“Oh, that’s easy,” said John Steinbeck. “I’ll write the book report.”
“What’s the book?” he asked.
The book, the high school student related, was “Winter of Our Discontent,” John Steinbeck’s own novel of Sag Harbor.
The Nobel and Pulitzer Prize winning author smiled again. What could be easier?
The son finished the roof, John Steinbeck handed him the book report in good time and he handed it to the teacher.
She gave it an “F.”
I laughed as anyone should at this delightful story.
“You have to write that down,” I said. “You just have to. At least send it to a local newspaper.”
The man blushed, if such could be said to happen in the murky light of Murf’s. No, he said, he “wasn’t a writer.”
So, when I got home, I wrote it down myself.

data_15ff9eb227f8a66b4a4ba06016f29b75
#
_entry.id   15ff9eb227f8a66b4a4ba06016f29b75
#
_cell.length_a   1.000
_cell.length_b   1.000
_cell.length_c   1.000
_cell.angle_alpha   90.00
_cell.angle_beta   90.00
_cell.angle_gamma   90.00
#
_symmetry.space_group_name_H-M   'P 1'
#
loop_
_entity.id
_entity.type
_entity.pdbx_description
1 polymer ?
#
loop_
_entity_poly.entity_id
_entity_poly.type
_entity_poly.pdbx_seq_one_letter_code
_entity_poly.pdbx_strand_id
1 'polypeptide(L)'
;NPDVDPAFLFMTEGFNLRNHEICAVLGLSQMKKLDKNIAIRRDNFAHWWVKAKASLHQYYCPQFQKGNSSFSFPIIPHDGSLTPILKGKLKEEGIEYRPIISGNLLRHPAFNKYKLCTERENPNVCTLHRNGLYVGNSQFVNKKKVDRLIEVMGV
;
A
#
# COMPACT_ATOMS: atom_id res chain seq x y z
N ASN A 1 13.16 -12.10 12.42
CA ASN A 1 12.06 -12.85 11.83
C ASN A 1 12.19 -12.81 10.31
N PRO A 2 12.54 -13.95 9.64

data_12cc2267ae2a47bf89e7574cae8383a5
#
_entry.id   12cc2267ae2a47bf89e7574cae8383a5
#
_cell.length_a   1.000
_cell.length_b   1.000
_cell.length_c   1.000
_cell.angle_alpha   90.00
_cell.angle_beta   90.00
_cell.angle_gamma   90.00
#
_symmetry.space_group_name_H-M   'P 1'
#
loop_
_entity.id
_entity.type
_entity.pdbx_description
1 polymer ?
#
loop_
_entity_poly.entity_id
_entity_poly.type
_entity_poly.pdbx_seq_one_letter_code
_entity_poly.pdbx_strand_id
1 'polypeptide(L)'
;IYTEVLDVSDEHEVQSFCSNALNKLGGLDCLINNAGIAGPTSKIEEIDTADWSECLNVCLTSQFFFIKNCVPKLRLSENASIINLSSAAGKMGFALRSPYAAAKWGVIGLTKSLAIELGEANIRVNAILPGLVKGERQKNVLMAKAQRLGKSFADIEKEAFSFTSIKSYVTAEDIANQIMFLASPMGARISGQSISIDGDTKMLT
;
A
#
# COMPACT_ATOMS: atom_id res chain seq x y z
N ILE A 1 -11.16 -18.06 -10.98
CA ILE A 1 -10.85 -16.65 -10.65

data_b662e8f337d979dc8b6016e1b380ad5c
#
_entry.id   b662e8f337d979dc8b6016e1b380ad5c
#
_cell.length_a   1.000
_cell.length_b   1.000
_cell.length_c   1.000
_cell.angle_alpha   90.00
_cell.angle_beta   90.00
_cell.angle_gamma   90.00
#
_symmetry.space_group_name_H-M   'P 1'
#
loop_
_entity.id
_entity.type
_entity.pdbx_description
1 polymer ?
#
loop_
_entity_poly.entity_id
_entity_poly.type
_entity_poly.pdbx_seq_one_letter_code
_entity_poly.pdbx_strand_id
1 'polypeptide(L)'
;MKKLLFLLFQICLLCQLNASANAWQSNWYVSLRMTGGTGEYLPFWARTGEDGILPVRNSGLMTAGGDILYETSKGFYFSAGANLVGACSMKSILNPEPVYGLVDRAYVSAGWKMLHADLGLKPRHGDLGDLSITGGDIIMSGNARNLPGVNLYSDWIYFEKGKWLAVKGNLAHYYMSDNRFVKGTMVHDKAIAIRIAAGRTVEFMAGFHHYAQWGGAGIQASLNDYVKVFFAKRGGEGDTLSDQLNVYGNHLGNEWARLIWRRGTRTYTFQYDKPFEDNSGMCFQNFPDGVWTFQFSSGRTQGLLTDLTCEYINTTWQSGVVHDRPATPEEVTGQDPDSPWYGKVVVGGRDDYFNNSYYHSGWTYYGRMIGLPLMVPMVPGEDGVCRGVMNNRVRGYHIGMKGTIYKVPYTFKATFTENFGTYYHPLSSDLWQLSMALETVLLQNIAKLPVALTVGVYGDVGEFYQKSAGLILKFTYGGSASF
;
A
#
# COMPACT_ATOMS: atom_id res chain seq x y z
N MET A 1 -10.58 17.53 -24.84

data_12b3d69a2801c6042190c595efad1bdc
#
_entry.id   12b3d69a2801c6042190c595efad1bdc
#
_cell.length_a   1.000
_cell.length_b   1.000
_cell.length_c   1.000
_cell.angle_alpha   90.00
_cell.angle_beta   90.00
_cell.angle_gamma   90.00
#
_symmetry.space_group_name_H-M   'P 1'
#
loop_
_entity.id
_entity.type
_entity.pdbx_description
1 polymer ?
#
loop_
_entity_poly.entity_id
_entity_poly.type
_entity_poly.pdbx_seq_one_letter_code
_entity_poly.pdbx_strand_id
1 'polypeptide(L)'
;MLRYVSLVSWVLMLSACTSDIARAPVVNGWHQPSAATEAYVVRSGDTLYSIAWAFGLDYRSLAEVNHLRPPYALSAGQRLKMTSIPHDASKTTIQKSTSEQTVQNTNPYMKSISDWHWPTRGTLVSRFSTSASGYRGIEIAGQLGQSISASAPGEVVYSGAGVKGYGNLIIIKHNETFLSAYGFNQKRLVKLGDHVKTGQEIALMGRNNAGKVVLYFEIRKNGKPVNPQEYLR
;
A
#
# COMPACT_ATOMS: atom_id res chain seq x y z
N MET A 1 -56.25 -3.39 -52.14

Today, day-tripping families innocently eat their LT Burgers and drink their ice cream sodas where the Black Buoy’s pool table stood. We should not, however, forget that the steady drinking that supported Sag Harbor’s bar heyday reflected the steady and unmovable financial depression which gripped the village for decades almost from the end of World War II. Thirty years ago, many federal and other historic houses hadn’t been painted in so long that all that was left to suggest paint were old chips clinging to the wood. Ironically, that long economic collapse is what preserved Sag Harbor until its architecture was “discovered” and became subject to the formal rules of preservation.
In this respect, preserving the lore from those very difficult years is integral to the ongoing story of the once whaling village. Yes, I wrote down the better John Steinbeck story, but that was after a night at Murf’s. If all the details aren’t perfect to memory and the man whose lore this story tells happens to see it, I hope he will let me know—or, better yet, write it himself.
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